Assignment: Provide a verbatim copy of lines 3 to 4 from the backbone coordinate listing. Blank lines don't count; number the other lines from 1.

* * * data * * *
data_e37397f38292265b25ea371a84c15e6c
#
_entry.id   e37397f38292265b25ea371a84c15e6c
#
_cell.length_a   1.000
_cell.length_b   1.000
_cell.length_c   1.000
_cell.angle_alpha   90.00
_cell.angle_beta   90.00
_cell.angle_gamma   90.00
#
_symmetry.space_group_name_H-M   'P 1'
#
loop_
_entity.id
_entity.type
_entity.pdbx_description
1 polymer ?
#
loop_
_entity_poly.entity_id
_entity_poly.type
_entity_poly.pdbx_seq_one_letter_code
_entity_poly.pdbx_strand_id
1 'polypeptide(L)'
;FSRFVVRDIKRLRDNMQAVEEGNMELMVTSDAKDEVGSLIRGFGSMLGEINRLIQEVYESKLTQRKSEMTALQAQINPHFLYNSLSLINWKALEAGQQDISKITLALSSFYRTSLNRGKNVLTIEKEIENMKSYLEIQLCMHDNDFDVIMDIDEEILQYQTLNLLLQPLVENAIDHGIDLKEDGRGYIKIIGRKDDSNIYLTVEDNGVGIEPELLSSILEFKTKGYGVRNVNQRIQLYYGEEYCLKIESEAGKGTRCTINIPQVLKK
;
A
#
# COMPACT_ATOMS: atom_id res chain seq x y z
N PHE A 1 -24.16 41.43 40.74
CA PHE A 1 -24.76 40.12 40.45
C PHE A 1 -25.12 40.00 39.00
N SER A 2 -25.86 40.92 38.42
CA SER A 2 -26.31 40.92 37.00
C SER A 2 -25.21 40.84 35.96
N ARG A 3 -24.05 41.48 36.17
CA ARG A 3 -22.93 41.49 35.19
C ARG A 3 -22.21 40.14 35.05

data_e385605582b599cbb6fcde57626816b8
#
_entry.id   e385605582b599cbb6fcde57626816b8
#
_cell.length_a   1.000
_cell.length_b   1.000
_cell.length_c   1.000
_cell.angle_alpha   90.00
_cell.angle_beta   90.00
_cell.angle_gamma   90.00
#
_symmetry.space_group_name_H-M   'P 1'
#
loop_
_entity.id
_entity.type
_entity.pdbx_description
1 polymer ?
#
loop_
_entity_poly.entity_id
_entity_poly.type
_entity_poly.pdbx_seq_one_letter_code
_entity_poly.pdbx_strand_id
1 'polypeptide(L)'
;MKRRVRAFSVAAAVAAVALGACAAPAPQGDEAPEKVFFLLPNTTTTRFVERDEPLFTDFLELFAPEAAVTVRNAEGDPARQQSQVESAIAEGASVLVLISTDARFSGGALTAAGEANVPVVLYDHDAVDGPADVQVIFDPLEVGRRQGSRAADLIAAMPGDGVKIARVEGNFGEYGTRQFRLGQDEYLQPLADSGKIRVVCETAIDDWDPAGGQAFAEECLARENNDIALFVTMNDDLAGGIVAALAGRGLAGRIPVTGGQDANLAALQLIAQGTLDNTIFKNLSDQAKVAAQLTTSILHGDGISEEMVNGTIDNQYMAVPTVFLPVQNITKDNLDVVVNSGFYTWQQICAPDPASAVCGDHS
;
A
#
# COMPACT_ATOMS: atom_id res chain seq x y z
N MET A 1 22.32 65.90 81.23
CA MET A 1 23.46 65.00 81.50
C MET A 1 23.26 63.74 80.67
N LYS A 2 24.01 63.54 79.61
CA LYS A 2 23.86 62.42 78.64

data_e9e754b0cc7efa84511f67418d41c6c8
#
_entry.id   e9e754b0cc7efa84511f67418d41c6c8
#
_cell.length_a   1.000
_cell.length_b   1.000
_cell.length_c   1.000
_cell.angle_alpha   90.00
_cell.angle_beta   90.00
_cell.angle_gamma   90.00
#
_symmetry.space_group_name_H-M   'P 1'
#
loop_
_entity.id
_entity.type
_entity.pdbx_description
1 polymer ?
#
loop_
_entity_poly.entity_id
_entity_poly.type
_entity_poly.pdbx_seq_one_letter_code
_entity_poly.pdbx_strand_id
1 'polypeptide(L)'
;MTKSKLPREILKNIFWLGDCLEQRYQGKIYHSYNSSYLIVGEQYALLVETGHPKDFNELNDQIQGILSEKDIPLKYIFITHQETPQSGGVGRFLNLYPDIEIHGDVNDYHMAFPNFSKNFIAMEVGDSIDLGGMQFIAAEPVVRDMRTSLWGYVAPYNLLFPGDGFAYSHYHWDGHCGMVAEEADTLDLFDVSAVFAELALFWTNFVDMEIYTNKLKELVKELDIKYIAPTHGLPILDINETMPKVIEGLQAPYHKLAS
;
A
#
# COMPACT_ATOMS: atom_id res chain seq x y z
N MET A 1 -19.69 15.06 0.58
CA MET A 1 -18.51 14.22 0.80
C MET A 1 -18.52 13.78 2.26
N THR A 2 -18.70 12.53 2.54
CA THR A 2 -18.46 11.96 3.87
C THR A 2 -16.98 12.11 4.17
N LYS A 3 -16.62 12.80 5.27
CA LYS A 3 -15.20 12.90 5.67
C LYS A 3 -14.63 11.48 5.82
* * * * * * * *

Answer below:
_entry.id   e37397f38292265b25ea371a84c15e6c
#